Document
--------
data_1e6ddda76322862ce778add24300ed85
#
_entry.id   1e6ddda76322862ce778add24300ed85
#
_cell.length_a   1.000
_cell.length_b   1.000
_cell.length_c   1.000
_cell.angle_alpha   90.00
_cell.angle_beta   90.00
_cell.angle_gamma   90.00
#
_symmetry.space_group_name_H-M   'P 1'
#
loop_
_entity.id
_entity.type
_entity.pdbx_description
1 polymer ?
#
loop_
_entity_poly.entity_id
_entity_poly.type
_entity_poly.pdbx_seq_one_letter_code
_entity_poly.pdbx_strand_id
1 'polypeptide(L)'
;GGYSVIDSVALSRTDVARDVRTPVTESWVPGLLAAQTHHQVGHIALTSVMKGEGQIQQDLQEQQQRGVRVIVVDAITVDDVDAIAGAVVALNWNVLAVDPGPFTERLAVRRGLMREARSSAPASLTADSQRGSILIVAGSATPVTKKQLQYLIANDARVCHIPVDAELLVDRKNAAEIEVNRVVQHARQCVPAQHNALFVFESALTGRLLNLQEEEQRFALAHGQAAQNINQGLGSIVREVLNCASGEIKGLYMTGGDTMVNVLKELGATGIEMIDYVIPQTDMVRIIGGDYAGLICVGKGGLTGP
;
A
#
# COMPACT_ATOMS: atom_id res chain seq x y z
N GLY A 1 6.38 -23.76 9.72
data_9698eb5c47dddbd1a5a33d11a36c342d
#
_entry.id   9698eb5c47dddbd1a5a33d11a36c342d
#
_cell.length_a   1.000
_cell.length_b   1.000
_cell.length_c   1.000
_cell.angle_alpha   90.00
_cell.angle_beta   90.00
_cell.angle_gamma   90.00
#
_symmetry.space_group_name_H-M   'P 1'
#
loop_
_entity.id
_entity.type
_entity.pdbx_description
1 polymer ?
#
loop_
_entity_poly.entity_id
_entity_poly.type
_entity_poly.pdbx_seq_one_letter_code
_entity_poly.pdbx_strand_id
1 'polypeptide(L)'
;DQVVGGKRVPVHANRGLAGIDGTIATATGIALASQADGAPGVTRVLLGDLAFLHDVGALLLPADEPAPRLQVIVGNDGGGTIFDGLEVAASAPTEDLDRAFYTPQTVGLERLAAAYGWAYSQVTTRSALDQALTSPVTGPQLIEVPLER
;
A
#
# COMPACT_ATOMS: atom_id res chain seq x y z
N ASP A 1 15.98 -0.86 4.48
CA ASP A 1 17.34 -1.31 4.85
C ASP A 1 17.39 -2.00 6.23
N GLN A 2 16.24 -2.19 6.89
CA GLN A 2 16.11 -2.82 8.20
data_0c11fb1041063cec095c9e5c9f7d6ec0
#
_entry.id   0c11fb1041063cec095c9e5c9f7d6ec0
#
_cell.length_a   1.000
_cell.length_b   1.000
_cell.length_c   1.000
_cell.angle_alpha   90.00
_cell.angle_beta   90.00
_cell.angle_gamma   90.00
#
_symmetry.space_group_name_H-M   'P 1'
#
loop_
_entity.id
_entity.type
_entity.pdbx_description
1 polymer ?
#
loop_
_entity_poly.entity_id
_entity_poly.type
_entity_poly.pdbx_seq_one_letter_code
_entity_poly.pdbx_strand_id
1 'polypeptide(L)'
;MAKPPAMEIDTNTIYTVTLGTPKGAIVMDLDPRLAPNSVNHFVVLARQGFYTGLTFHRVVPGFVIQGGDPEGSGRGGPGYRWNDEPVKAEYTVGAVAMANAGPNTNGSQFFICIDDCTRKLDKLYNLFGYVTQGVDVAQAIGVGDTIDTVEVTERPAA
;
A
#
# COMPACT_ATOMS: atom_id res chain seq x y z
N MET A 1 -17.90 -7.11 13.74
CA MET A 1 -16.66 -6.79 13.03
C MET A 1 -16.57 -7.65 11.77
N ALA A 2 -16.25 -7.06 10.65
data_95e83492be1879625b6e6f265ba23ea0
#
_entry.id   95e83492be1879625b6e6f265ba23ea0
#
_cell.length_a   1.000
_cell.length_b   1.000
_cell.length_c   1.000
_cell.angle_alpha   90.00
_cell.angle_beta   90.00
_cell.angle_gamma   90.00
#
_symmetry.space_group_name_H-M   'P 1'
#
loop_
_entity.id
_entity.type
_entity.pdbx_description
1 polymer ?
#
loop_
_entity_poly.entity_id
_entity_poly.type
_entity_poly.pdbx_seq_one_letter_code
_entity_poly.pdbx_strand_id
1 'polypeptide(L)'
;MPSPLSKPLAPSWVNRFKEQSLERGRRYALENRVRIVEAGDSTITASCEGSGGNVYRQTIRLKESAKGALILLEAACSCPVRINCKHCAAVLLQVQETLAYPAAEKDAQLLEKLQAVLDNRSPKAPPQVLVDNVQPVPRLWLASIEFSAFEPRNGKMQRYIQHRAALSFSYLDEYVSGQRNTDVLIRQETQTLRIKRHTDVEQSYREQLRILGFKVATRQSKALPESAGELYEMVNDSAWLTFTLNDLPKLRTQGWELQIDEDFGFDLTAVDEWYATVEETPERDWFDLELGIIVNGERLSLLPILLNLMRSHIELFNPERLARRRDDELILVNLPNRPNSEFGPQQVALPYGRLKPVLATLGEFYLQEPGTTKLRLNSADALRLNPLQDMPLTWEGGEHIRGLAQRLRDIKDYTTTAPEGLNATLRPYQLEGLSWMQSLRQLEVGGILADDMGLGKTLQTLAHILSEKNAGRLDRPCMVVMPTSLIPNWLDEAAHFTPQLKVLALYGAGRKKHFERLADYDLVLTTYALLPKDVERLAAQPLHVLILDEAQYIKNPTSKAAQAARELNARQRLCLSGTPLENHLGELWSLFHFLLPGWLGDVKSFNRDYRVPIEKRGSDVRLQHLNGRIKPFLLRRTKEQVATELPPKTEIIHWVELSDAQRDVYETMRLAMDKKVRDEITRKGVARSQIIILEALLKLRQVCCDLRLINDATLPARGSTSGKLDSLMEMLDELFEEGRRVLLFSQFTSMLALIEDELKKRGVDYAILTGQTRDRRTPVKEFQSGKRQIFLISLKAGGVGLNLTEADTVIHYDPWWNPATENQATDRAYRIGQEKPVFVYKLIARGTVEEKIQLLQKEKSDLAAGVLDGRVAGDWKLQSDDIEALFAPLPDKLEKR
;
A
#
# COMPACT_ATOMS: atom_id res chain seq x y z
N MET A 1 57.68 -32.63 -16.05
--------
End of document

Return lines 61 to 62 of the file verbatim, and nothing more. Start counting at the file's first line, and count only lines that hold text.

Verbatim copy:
# COMPACT_ATOMS: atom_id res chain seq x y z
N ASP A 1 15.98 -0.86 4.48